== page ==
The game has changed for Jordan Peele. You can see it in the news, and you can see it in his film. Matured lighting and shot selection, brilliant sequencing, and another shot at an original concept – we are witnessing an incredible director coming into his own. Paths prefer to wind however, and while the whole world is waiting to find out if Us is “as good as Get Out” the answer might not be that simple. Peele’s latest is a more sophisticated offering, both in scale and presentation, but the film lacks the thematic coherence that makes films like Get Out a masterpiece.
Us is realized through the eyes of a more experienced filmmaker, and it’s written all over the film. You immediately fall in love with the ensemble cast, and despite some truly awkward moments of dialogue, you buy into this family. Winston Duke manages to steal the show, and some would say that after Black Panther this would make him a bonafide star. Lupita Nyong’o suffers the most from some odd moments of dialogue, but does she ever shine when she’s given something to work with. Her performance in the final act is really something to witness. Shahadi Wright Joseph was gunning for Duke’s crown, and would have had it given more material. The same can’t be said for Evan Alex, who brought a lot to his doppelganger, but lacked any sort of expression as Jason. Along with Elisabeth Moss and Tim Heidecker, Peele seems to bring out the most from the entire cast across a film that shifts tones quite often.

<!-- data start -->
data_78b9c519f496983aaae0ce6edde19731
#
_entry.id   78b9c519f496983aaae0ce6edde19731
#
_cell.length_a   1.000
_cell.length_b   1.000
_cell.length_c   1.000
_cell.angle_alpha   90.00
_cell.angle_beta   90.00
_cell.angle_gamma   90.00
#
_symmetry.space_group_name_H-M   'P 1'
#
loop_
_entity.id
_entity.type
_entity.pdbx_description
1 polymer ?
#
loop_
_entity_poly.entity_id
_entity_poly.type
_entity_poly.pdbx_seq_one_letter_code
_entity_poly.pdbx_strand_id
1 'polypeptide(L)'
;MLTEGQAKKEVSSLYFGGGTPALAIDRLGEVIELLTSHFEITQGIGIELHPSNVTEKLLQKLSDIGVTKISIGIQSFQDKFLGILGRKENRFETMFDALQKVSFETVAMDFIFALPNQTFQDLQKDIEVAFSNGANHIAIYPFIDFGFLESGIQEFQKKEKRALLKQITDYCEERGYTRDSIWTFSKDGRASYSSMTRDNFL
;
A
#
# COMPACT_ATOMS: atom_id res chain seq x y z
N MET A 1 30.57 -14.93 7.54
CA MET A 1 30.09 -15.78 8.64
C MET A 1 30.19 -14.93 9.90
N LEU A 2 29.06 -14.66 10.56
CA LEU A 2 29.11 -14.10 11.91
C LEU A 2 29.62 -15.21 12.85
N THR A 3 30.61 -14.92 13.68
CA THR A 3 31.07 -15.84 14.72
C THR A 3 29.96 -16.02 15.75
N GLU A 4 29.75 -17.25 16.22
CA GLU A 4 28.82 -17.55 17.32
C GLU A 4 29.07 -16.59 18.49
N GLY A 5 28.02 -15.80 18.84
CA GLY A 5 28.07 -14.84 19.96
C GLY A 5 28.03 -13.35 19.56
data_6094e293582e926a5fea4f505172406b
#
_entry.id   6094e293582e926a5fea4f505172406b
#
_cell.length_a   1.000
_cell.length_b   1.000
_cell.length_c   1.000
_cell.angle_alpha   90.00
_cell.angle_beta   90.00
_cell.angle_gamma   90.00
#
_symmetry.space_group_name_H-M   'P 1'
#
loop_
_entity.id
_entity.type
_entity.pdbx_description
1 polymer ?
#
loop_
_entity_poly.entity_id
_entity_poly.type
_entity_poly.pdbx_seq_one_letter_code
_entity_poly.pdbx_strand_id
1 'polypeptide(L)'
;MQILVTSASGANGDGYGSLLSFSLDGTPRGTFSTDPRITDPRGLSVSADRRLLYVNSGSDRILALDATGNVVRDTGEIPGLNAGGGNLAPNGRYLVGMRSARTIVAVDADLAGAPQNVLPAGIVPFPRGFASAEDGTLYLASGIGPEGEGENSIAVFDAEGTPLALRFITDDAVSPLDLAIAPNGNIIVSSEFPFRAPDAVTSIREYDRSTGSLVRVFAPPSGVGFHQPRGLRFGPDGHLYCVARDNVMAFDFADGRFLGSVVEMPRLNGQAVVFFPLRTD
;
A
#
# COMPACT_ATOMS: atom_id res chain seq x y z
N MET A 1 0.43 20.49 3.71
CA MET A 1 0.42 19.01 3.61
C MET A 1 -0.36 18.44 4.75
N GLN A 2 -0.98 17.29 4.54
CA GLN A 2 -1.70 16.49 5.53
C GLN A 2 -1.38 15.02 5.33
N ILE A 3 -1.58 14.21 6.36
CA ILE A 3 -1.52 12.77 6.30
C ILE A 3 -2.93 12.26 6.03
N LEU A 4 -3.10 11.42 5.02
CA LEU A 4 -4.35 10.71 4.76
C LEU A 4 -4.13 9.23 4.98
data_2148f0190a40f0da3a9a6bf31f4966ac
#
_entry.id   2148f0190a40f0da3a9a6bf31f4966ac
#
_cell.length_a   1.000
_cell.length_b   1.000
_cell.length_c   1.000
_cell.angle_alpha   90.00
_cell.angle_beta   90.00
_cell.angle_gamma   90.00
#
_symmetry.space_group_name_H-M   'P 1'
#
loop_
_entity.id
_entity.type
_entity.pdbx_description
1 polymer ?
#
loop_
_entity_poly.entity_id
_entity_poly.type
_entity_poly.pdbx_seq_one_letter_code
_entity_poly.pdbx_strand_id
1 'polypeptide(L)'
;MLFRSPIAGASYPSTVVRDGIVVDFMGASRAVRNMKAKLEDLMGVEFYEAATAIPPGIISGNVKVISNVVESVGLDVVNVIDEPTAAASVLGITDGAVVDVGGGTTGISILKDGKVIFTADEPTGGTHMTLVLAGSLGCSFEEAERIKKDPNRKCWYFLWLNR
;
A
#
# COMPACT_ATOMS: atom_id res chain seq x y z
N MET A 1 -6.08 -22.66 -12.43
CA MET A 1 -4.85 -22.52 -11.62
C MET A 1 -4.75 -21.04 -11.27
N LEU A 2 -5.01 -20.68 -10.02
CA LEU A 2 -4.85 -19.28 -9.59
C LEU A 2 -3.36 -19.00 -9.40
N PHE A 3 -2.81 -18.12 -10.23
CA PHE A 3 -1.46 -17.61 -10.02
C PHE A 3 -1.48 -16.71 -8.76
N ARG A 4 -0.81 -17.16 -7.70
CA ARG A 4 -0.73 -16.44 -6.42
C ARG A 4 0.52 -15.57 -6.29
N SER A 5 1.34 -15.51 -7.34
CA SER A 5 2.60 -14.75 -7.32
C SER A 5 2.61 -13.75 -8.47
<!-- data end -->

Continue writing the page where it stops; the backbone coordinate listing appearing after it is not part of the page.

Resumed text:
A lot of that shift comes from the cinematography, which always manages to tell us a compelling and terrifying story. The lighting seems to nod to films like Moonlight at moments, all the while keeping a look that can only be attributed to classic blockbusters from Universal. It always makes you feel like you’re watching something from a more classic time, and this comes with a second punch which is the original story. It’s so refreshing to have an original concept on screen again, and it’s also been given the wings financially to do a lot! You would never guess that this is Peele’s first time working with It Follow’s cinematographer, Mike Gioulakis, creating imagery that is often times thought provoking pieces of art.
Where the film stumbles isn’t in craft or the script, but the ideas that brought this entire story together in the first place. Worse yet, it’s ultimate downfall is that you will want to discuss this film to no end, but something will happen very quickly. You’ll begin finding holes, and there are quite a few. Eventually, ideas become almost incoherent, making certain plot elements fall apart. The script does it’s job quite well in fact, managing to keep you there throughout these bumps, compelling you to see it to the end. However, you’re going to leave that theater and you’re going to discuss this film. It’s impossible not to. Quickly, you will begin to feel like a little bit less would have meant so much more for Us. Everything that’s thrown at you almost feels forced, and while the film sticks the landing, the execution doesn’t feel right.
It’s hard to ignore what the film does wrong, but it’s truly overshadowed by a lot of what it does right. A recut could make this film much stronger. One that trusts the audience to fill in some of the gaps as opposed to cornering yourself with information. However, Us will go on to be one of the most discussed films of 2019. It’s inevitable, and in that Peele already has a winner. Not quite a masterpiece, but a winner.